What is the change in length of an object when it undergoes a temperature change related to?

1 Answer

In general, the length of an object increases as the temperature increases.


Change in length is related to original length, the type of material and the amount of temperature change.

The formula for linear expansion is

#Delta L = alpha L_o Delta T#
#Delta L# is the change in length of the object, in meters
#alpha# is the coefficient for linear expansion of the material in question, in #^oC ^-1#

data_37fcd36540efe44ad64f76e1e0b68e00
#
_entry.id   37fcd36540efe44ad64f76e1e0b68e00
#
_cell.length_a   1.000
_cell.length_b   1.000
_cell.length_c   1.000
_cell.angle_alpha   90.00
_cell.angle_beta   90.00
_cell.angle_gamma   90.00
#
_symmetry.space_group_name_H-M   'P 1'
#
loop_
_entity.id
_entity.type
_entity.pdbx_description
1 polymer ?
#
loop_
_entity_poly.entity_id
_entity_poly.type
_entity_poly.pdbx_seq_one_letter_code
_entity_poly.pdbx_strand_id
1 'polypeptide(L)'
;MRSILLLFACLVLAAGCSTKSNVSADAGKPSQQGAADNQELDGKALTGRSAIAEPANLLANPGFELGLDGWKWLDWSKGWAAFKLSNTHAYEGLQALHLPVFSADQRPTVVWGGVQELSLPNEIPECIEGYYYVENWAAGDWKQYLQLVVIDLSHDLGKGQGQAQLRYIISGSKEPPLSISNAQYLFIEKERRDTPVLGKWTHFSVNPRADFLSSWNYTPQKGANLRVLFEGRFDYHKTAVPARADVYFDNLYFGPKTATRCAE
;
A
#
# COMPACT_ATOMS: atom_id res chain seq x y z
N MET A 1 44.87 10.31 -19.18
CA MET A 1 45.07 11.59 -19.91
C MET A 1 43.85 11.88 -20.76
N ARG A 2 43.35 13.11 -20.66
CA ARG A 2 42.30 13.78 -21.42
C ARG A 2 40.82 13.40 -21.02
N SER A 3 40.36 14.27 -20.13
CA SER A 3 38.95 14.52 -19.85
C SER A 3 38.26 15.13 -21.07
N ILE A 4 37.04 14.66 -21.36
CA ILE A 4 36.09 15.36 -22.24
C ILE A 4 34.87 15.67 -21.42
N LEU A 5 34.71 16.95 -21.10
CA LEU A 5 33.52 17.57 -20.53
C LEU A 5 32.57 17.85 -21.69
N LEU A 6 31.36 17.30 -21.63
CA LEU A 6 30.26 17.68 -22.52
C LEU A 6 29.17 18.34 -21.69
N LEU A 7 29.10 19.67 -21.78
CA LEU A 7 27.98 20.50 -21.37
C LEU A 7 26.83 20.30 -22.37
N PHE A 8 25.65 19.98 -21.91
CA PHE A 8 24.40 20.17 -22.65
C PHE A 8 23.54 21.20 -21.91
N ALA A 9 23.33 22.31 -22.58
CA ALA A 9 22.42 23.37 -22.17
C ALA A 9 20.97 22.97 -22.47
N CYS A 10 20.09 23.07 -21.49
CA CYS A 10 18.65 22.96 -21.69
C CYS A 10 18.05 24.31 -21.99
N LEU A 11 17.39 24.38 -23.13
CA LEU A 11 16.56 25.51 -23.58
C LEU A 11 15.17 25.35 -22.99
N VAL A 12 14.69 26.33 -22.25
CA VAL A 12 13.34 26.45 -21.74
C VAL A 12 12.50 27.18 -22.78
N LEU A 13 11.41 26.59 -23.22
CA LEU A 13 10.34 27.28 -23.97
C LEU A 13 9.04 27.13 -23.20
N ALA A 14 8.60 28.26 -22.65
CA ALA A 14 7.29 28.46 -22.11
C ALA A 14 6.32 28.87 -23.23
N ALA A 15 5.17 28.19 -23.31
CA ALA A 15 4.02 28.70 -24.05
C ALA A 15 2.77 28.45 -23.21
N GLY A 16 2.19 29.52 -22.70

#L_o# is the original length of the object, in meters
#Delta_T# is the change in temperature, in Kelvin (or degrees Celsius)

The coefficient for linear expansion for the material can be referenced from a chart in your textbook or on the Internet.

For example: The longest steel arch bridge in the US is 517 m long. If this bridge undergoes a temperature change from #-25.0^oC# in the winter to #45.0^oC# in the summer, how much will it expand?

(Let us use only the coefficient of linear expansion for steel, to simplify this question.)

#Delta L = alpha L_o Delta T#
#Delta L = (24 x 10^-6) (517) (70)#
#Delta L = 0.86586 m#

That means that, overall, the bridge actually increases in length a total of 86.6 cm from winter to summer. This is why it will have expansion joints built into it.